NSF Grant Supports Expanding Math, Science Education Program
Wednesday, August 12, 2009
PHILADELPHIA (August 12, 2009) – A five-year math and science education program at Saint Joseph's University will expand its efforts to train teachers to serve in Philadelphia and other high-need school districts thanks to a $748,182 grant from the National Science Foundation's Robert Noyce Scholarship program.
Collaborating with the School District of Philadelphia, the project will recruit current and incoming undergraduate students to the University's five-year bachelor's/master's program in mathematics and science secondary education by providing teaching internships early in their studies at SJU and scholarships in the final two years. In exchange, scholarship recipients will commit to teach in Philadelphia and other high-need areas for two years for each year that they received financial assistance. A minimum of 19 students will benefit from the grant through the 2013-14 academic year.
"There is a great need for highly qualified mathematics and science teachers at the secondary level across the country, and especially in school districts like Philadelphia," said Sandra Fillebrown, Ph.D., associate professor of math and computer science at Saint Joseph's and one of the project's initiators. "The University addresses this need by designing the five-year program to help prepare teachers with a strong background in the subject areas as well as in pedagogy. This funding will allow us to attract more students to these programs and to strengthen the ties that SJU already has with the School District of Philadelphia."
Students in the program will gain teaching experience through internships; this year, students worked with Breakthrough of Greater Philadelphia, a program that targets underprivileged middle school students with high academic interest. Relationships with other schools and programs are in development.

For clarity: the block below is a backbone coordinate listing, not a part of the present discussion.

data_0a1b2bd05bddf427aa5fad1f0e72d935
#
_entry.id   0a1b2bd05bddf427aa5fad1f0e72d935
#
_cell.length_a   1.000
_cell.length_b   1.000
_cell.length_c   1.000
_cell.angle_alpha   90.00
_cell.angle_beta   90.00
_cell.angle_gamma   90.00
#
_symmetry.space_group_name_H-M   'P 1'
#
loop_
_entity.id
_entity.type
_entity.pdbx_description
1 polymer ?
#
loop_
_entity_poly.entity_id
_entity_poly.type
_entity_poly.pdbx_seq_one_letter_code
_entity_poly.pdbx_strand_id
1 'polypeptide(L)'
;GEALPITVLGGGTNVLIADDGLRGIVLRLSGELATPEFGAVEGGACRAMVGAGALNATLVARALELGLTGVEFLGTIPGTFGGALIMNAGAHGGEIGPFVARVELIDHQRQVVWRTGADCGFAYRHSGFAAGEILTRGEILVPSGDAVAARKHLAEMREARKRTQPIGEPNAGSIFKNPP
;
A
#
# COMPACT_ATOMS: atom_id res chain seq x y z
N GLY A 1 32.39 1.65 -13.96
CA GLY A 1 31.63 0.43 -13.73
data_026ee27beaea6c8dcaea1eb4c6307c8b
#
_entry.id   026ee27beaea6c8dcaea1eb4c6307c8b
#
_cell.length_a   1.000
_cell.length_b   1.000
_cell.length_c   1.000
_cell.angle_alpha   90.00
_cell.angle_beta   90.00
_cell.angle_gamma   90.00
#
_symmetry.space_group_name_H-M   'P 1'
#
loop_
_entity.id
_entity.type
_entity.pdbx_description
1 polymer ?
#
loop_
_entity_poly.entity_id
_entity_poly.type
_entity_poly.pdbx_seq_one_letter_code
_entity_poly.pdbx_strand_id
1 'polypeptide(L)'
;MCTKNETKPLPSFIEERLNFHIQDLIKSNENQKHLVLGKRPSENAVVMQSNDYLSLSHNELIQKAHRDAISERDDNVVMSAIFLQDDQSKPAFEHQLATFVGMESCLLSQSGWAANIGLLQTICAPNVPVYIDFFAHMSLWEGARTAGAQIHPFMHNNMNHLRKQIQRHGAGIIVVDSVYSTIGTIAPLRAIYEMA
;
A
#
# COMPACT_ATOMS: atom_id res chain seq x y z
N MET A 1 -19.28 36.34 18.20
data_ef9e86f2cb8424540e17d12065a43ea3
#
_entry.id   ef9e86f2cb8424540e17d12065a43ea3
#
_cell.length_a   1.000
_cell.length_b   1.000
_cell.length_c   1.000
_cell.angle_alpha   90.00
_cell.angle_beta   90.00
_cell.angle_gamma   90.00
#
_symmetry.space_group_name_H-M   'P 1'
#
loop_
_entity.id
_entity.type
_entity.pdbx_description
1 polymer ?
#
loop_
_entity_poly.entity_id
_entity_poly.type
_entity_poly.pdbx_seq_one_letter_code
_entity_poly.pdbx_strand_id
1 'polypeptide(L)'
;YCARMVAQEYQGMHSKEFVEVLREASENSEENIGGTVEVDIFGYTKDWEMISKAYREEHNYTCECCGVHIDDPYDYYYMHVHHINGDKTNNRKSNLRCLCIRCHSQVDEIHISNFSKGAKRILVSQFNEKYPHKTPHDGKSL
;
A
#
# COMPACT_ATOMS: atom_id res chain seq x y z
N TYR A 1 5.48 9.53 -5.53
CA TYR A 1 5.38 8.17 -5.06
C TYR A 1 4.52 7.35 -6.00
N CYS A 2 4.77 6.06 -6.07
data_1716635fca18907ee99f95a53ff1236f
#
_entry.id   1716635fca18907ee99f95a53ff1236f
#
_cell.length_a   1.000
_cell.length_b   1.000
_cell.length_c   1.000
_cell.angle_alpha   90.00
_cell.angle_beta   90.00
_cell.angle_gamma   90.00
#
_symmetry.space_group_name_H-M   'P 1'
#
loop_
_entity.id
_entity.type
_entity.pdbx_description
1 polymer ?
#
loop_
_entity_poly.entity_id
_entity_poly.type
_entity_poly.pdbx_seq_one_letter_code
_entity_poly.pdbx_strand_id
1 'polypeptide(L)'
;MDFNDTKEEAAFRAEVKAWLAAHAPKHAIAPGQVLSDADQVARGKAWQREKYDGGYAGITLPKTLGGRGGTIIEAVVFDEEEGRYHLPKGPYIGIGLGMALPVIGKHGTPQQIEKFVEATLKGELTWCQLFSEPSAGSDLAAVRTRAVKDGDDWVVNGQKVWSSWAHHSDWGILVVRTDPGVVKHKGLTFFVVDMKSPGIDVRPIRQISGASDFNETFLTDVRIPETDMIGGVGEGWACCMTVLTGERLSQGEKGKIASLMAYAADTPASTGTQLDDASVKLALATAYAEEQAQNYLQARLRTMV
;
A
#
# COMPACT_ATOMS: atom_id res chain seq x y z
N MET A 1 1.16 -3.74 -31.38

"Being in a classroom this summer taught me how to keep my students motivated and to make them comfortable with me as a teacher by showing confidence," said Moira Devlin, a sophomore math major from Warminster, Pa., who completed an internship with Breakthrough this summer as part of the program. "I also learned how challenging it is to create a lesson plan a week before the class and to need to adapt it as things change in the classroom."
Devlin taught a mathematics art elective class four days a week for six weeks, and said that she learned how to keep students engaged in a complicated subject. "Kids get bored doing math five days a week," she said, "so I taught them about how polygons show up in art. I showed them that math isn't just about numbers; it's about how those numbers apply in life."
"This project expresses a fundamental dimension of our Jesuit mission—a transforming commitment to social justice," said William Madges, Ph.D., dean of SJU's College of Arts and Sciences. "By recruiting highly qualified students to become high school teachers in underserved environments and by providing them the educational experience and support they need both before and after entering their school district, we are helping to address the imbalance in educational opportunities between urban and suburban children, imbalances that typically reflect economic and racial divisions."